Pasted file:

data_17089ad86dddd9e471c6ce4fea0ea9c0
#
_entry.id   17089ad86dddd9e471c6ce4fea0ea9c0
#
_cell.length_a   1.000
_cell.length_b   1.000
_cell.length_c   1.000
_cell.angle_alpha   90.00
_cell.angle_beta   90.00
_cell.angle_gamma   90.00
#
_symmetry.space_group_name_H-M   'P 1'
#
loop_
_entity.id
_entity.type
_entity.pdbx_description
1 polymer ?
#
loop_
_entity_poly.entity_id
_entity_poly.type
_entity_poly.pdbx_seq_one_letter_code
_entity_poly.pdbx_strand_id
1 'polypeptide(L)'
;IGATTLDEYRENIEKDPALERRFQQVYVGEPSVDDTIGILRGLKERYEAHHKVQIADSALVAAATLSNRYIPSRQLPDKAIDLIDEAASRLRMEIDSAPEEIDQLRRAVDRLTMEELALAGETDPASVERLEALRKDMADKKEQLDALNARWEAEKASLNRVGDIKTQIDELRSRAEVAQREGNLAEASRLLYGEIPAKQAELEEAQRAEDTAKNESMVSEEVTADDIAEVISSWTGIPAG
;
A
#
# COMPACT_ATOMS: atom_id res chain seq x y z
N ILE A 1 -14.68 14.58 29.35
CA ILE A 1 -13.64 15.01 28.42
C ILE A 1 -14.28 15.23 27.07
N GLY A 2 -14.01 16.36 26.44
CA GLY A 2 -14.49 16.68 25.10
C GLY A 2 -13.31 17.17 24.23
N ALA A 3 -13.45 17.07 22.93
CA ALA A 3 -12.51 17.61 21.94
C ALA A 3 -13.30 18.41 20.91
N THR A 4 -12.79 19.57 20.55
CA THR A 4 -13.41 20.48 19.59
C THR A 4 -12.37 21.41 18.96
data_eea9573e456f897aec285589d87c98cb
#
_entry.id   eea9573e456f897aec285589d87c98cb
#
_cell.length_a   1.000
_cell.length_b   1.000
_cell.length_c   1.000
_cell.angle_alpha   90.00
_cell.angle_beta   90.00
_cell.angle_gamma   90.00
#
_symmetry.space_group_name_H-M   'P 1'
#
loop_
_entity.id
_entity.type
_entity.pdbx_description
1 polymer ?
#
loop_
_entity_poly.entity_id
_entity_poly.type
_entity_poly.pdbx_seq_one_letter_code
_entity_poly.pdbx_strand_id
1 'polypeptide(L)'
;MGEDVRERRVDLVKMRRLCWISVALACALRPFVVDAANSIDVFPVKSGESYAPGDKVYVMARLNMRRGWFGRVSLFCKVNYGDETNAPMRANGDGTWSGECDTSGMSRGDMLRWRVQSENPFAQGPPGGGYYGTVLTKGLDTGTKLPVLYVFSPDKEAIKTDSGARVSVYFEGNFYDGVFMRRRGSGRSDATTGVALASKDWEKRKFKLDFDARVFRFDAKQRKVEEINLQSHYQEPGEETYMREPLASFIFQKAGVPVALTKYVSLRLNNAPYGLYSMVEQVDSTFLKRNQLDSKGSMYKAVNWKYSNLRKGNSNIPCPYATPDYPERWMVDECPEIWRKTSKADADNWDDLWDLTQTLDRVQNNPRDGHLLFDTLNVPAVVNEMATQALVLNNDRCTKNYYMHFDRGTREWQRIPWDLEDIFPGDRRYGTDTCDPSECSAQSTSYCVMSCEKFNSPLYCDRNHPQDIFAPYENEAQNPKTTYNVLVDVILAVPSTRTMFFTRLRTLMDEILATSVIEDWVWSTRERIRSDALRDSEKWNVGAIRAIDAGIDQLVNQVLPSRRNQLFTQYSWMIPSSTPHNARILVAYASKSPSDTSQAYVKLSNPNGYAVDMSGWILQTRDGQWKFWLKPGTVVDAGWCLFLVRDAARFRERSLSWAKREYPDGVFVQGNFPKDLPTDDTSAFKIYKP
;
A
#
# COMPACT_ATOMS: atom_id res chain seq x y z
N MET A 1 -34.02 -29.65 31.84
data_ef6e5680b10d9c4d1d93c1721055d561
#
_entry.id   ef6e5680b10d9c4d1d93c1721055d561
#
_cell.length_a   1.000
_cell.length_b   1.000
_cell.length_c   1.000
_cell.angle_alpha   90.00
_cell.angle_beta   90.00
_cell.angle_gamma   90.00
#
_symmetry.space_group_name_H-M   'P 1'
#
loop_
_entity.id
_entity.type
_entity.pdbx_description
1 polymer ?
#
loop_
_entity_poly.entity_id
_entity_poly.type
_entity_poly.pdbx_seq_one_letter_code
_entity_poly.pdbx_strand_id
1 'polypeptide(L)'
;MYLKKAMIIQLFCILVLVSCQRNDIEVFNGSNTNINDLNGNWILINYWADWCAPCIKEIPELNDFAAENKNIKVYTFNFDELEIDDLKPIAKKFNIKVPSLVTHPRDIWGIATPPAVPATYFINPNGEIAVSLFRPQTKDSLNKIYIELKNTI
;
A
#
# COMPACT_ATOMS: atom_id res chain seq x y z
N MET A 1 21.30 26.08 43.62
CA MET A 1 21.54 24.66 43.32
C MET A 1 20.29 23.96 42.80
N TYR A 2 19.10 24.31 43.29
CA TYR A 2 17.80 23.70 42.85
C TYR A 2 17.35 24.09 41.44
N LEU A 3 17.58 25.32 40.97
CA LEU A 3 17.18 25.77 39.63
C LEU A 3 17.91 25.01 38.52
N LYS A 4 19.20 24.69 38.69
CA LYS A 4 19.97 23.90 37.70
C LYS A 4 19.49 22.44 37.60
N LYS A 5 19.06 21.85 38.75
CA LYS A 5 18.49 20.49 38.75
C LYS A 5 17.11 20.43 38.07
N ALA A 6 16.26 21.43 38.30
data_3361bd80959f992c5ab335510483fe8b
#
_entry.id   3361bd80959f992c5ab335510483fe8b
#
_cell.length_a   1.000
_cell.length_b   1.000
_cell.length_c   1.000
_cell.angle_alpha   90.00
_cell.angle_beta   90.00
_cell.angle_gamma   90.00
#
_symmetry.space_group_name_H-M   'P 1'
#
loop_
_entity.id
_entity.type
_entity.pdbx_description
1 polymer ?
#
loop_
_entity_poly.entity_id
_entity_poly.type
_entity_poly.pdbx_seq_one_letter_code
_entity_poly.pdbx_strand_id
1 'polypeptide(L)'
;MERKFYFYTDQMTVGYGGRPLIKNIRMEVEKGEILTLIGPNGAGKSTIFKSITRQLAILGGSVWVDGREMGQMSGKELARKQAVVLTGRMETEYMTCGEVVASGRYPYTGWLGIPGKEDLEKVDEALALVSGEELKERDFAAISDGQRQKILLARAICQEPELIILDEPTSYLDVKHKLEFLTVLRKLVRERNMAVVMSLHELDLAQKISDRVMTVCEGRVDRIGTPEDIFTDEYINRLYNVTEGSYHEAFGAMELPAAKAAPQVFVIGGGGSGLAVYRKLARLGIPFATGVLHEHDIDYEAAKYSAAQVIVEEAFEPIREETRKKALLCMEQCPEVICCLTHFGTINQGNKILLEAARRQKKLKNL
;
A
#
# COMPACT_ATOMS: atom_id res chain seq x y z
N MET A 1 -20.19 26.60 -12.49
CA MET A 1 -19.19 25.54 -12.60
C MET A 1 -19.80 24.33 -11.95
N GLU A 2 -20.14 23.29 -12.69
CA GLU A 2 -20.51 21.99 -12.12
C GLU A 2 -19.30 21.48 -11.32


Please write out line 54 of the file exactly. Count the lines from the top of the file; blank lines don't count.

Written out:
_symmetry.space_group_name_H-M   'P 1'